The Department of Truth #20 ADVANCE REVIEW: seeds of doubt amidst this week's major revelations

Writer: James Tynion IV; Artist: Martin Simmonds; Letterer: Aditya Bidikar; Designer: Dylan Todd; Editor: Steve Foxe.

The Department of Truth from Image Comics has not been kind to its protagonist, Cole. Each issue has followed Cole as he tumbles further and further down the rabbit hole as an agent of the Department, watching a war for reality take place with imagination and belief as its chief weapons. Cole's done many things he never thought he would, all for the Department of Truth. He's lied and he's murdered while keeping his new, shadowy life from his husband, Matty; however, this week's The Department of Truth #20 is about exactly that: truth.

Tynion's writing is splendid this issue. In his rare appearances throughout the series, Matty has been a beacon of support for Cole despite being kept in the shadows about Cole's more nefarious deeds for the "greater good". This issue brings Matty to the forefront and immediately establishes him as an emotionally dynamic character despite his previous lack of panel time. Beyond characterization, this issue is jam-packed with potentially series-upending revelations that carry the "Tynion twist" in that they always must be taken with a grain of salt. Tynion revels in uncertainty yet is talented enough to leverage this without leaving readers in confusion.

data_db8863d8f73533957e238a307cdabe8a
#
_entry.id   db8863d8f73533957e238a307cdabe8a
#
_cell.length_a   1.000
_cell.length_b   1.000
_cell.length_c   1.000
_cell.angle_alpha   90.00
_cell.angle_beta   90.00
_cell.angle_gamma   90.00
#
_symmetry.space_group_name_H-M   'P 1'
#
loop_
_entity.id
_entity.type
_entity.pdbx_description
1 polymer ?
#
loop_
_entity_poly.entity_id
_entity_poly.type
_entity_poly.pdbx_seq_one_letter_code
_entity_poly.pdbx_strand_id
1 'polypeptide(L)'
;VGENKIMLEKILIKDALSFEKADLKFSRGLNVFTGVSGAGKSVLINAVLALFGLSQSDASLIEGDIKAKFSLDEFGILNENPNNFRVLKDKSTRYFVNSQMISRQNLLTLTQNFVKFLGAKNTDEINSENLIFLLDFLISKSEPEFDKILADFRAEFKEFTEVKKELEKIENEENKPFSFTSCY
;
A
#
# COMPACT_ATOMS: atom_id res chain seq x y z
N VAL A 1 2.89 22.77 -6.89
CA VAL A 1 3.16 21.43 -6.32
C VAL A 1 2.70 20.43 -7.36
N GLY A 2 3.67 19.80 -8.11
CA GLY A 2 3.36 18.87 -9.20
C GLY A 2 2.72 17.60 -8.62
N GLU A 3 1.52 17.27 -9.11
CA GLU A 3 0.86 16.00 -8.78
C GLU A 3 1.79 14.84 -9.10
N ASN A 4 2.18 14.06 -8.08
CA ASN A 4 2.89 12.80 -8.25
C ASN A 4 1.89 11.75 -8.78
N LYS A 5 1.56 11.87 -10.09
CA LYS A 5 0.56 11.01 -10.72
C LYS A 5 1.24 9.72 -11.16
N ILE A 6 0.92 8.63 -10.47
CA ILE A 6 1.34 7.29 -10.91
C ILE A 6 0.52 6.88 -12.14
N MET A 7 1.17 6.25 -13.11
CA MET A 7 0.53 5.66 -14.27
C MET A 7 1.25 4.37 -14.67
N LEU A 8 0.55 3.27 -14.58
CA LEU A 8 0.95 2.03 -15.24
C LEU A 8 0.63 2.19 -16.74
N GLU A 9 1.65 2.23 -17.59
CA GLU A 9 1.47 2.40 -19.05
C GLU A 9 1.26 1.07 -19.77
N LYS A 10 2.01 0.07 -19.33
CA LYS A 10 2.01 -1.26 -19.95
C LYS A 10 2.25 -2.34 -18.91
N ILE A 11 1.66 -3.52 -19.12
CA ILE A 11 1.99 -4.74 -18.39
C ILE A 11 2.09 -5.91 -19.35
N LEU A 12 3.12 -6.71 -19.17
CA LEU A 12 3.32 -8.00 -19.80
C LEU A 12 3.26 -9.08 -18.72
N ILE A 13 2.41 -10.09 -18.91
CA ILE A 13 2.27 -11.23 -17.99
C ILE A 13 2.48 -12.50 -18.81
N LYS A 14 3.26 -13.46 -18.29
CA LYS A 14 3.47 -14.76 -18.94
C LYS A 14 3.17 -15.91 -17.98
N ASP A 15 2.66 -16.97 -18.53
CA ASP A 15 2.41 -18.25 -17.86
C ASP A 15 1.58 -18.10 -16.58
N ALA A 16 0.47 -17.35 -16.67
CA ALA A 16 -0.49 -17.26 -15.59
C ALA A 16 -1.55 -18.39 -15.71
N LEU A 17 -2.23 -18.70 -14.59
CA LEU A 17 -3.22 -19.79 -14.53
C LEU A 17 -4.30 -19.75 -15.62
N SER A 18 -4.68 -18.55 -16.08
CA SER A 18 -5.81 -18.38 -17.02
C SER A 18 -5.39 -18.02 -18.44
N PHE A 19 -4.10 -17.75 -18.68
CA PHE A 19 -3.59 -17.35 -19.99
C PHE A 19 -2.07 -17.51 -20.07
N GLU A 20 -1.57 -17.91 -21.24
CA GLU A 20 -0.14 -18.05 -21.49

The art, as always, is rife with heavy symbolism that makes every moment hit like a heavy heartbeat. Familiar icons and symbols blend and warp into overwhelming collages of unsurety. This issue doubles down on this quality, fastballing American and fascist symbols into a whirlwind of hurried confusion and shifting realities, painted in saturated blues and reds. These bright colors hide more sinister shades of black that lurk just under the surface, insinuating what may lay on the other side of the curtain just as we are pulling it back.

The Department of Truth #20 is a feast of imagery and ominous revelations — if they are to be believed — but if your hunger for Tynion IV is not yet sated, I may have a few worthy Reading Recommendations for you. House of Slaughter, a spin-off of Boom! Studios' Something is Killing the Children, delivers on both compelling story and extravagant gore. The Nice House on the Lake from DC Comics showcases Tynion's ability to focus on grounded characters even as a flesh-melting apocalypse looms unseen. Finally, for a healthy dose of character depth, complex emotions, and unnerving horror, pick up The Closet #1 from Image Comics.

This week's The Department of Truth #20 earns 4 POPs outta 5, but if you don't trust me, find out for yourself by picking this issue up Wednesday, August 24th, from YOUR LOCAL COMIC BOOK SHOP(!!!!!!) or from the Image Comics website here!


Austin Kemp read Batman #315 (Batman vs Kite Man) when he was 5 years old, and hasn't stopped reading comics since. Austin is a college writing teacher and has a masters degree in Comics Studies. Austin and his partner, Savanah, live in Massachusetts with their master, a cat named Chaplin.

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